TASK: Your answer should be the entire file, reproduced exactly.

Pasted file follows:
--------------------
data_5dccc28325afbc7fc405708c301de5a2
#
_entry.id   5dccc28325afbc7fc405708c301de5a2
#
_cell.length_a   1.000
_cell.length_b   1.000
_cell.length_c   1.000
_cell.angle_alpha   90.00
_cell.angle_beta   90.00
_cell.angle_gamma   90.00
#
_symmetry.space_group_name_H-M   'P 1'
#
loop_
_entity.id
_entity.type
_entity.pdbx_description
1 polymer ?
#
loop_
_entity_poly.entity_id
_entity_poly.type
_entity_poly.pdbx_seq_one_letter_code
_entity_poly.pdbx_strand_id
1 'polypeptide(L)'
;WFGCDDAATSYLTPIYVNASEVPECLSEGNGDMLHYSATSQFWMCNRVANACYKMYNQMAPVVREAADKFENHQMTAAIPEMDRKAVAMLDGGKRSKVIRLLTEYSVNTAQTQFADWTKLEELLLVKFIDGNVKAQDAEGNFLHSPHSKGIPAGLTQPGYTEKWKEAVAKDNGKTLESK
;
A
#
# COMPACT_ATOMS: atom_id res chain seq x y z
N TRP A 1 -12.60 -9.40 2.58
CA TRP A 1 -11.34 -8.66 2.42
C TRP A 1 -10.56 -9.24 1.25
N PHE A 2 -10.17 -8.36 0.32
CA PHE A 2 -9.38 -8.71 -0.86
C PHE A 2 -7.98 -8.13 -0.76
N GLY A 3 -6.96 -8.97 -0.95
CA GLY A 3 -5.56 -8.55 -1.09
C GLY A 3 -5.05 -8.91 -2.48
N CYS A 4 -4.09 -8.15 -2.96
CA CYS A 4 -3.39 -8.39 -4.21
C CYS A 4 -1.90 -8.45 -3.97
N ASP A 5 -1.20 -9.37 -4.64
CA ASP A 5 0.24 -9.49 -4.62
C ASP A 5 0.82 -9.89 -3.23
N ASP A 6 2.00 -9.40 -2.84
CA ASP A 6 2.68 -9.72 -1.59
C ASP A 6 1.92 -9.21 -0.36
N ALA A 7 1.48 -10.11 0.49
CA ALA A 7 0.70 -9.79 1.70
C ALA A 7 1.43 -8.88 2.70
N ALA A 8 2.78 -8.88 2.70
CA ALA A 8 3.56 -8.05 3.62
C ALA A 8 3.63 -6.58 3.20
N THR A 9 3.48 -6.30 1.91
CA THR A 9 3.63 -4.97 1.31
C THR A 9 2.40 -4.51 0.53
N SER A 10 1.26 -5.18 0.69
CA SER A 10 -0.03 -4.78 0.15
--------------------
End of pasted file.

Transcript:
data_5dccc28325afbc7fc405708c301de5a2
#
_entry.id   5dccc28325afbc7fc405708c301de5a2
#
_cell.length_a   1.000
_cell.length_b   1.000
_cell.length_c   1.000
_cell.angle_alpha   90.00
_cell.angle_beta   90.00
_cell.angle_gamma   90.00
#
_symmetry.space_group_name_H-M   'P 1'
#
loop_
_entity.id
_entity.type
_entity.pdbx_description
1 polymer ?
#
loop_
_entity_poly.entity_id
_entity_poly.type
_entity_poly.pdbx_seq_one_letter_code
_entity_poly.pdbx_strand_id
1 'polypeptide(L)'
;WFGCDDAATSYLTPIYVNASEVPECLSEGNGDMLHYSATSQFWMCNRVANACYKMYNQMAPVVREAADKFENHQMTAAIPEMDRKAVAMLDGGKRSKVIRLLTEYSVNTAQTQFADWTKLEELLLVKFIDGNVKAQDAEGNFLHSPHSKGIPAGLTQPGYTEKWKEAVAKDNGKTLESK
;
A
#
# COMPACT_ATOMS: atom_id res chain seq x y z
N TRP A 1 -12.60 -9.40 2.58
CA TRP A 1 -11.34 -8.66 2.42
C TRP A 1 -10.56 -9.24 1.25
N PHE A 2 -10.17 -8.36 0.32
CA PHE A 2 -9.38 -8.71 -0.86
C PHE A 2 -7.98 -8.13 -0.76
N GLY A 3 -6.96 -8.97 -0.95
CA GLY A 3 -5.56 -8.55 -1.09
C GLY A 3 -5.05 -8.91 -2.48
N CYS A 4 -4.09 -8.15 -2.96
CA CYS A 4 -3.39 -8.39 -4.21
C CYS A 4 -1.90 -8.45 -3.97
N ASP A 5 -1.20 -9.37 -4.64
CA ASP A 5 0.24 -9.49 -4.62
C ASP A 5 0.82 -9.89 -3.23
N ASP A 6 2.00 -9.40 -2.84
CA ASP A 6 2.68 -9.72 -1.59
C ASP A 6 1.92 -9.21 -0.36
N ALA A 7 1.48 -10.11 0.49
CA ALA A 7 0.70 -9.79 1.70
C ALA A 7 1.43 -8.88 2.70
N ALA A 8 2.78 -8.88 2.70
CA ALA A 8 3.56 -8.05 3.62
C ALA A 8 3.63 -6.58 3.20
N THR A 9 3.48 -6.30 1.91
CA THR A 9 3.63 -4.97 1.31
C THR A 9 2.40 -4.51 0.53
N SER A 10 1.26 -5.18 0.69
CA SER A 10 -0.03 -4.78 0.15